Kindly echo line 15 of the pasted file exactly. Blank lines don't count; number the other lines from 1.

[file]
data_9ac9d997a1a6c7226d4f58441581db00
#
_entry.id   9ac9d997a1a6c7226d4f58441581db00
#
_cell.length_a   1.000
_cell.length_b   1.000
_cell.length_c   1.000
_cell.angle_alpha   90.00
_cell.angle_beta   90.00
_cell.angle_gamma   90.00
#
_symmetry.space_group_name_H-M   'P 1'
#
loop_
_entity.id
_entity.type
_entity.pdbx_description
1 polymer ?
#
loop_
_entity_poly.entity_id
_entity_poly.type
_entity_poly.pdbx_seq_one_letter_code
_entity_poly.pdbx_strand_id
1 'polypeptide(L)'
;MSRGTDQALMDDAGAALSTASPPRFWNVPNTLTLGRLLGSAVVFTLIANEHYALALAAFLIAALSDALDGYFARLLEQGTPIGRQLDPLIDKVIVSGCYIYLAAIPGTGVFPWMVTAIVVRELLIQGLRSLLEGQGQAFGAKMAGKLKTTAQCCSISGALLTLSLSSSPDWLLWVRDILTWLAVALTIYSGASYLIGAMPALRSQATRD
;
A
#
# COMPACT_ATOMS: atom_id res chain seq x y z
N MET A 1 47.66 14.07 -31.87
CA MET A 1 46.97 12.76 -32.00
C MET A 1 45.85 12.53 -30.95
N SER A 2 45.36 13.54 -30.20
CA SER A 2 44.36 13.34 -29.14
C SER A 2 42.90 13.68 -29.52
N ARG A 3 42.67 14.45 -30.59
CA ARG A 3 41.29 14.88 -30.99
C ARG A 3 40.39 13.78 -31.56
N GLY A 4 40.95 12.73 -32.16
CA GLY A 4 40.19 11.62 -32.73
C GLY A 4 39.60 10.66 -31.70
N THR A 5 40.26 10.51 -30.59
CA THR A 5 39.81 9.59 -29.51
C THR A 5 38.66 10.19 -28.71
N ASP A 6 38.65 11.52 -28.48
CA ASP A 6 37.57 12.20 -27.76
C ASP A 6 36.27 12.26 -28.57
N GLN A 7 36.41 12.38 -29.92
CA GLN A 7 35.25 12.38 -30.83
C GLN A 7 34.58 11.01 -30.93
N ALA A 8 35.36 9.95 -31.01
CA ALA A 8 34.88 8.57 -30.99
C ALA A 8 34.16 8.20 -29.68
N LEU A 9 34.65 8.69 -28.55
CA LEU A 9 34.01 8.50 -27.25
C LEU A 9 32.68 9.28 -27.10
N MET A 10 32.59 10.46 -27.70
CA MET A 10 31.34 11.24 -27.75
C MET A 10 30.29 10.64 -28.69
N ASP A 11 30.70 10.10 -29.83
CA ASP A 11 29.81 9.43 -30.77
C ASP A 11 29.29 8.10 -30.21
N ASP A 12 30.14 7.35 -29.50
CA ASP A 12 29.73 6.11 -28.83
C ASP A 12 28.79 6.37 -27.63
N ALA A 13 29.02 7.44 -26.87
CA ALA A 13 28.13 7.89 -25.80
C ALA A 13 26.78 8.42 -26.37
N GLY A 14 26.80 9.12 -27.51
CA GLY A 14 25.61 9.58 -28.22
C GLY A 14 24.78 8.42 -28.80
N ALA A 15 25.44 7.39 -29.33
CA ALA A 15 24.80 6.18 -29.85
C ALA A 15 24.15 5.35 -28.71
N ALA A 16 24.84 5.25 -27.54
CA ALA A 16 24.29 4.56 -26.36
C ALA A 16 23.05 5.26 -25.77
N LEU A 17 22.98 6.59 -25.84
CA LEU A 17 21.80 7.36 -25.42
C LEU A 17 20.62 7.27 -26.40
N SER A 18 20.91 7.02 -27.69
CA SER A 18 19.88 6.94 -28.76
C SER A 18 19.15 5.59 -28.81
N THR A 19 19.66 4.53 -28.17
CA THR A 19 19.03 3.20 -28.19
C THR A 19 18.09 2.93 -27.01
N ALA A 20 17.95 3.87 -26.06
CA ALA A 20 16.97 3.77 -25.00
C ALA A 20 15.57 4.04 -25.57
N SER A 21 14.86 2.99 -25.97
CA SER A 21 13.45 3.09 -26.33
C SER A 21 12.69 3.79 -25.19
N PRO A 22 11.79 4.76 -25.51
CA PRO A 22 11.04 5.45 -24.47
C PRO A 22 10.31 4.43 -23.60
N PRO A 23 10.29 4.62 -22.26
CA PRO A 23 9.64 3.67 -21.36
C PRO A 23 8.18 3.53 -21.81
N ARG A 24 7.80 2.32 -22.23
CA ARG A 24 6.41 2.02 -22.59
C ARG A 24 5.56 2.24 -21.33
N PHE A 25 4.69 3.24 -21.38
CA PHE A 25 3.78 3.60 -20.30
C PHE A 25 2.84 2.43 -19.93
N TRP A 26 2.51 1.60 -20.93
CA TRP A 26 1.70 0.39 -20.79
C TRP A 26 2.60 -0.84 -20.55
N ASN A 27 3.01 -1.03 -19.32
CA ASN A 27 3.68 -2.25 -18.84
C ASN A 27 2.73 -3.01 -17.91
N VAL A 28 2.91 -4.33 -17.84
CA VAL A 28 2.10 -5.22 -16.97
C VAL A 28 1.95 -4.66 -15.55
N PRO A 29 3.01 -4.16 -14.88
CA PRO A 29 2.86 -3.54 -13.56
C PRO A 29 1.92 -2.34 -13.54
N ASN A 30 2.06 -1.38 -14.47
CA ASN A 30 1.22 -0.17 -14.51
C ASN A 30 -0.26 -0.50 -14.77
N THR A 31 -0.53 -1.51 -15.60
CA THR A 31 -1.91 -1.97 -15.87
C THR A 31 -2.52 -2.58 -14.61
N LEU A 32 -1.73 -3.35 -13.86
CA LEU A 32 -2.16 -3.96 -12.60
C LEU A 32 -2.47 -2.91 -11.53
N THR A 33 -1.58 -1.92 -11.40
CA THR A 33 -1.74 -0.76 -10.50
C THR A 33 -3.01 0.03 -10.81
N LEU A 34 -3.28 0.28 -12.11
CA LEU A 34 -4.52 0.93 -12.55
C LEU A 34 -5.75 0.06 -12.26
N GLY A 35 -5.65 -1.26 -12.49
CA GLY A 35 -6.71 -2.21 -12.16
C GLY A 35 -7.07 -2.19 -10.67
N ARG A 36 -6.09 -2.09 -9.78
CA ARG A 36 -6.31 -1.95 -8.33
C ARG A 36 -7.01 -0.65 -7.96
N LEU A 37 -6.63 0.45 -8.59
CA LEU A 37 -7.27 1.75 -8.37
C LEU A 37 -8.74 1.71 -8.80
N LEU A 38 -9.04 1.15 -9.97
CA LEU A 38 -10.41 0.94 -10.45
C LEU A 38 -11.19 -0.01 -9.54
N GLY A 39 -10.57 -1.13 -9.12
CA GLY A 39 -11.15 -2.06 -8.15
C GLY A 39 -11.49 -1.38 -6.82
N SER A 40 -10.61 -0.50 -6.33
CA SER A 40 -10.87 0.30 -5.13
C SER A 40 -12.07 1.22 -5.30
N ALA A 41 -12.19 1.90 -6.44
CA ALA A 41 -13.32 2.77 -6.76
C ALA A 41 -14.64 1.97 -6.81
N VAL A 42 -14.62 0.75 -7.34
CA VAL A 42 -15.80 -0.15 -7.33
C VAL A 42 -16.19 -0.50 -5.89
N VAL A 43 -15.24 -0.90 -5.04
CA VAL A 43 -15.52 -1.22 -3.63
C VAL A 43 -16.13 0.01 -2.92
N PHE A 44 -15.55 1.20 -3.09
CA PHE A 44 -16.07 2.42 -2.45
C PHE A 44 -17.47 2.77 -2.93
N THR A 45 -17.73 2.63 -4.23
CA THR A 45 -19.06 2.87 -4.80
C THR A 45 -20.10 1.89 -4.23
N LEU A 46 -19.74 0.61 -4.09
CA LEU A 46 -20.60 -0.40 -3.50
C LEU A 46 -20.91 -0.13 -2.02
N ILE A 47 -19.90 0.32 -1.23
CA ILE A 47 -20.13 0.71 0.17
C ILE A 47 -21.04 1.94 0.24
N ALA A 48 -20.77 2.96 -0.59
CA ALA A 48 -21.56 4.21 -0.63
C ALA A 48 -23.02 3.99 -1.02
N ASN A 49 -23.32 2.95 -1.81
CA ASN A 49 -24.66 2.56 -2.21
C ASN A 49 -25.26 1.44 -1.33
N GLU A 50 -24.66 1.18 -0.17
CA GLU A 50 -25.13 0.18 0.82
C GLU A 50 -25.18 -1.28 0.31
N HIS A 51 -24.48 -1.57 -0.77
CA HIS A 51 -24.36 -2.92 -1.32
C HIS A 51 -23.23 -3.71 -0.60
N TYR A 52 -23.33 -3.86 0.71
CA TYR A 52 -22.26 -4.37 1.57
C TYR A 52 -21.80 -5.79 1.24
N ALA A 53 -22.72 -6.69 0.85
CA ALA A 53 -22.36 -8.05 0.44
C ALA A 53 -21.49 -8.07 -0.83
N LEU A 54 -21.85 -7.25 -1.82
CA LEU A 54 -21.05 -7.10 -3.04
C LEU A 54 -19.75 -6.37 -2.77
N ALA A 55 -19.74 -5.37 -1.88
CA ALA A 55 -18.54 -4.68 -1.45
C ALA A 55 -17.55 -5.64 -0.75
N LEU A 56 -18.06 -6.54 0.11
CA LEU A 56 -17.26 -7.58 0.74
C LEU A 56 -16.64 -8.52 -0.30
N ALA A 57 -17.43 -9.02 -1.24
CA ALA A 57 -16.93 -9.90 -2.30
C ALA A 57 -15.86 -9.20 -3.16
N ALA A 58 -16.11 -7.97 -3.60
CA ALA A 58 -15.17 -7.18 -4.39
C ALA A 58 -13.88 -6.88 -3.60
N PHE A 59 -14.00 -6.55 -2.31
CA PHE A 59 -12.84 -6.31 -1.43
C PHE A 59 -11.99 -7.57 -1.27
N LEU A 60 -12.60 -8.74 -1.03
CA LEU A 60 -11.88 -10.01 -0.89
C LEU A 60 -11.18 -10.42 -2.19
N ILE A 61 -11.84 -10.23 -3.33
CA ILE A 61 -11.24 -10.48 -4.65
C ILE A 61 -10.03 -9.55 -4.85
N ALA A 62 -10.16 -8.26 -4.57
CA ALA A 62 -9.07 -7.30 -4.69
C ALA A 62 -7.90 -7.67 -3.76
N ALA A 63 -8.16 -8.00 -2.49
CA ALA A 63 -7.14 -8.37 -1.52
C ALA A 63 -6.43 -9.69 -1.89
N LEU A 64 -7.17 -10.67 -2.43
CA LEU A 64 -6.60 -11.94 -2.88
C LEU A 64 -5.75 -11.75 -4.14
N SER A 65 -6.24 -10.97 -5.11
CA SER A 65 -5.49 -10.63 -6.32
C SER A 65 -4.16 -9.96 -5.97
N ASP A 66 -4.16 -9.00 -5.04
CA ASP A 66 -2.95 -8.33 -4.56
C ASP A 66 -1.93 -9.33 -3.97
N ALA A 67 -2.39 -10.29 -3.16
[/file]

_entity.id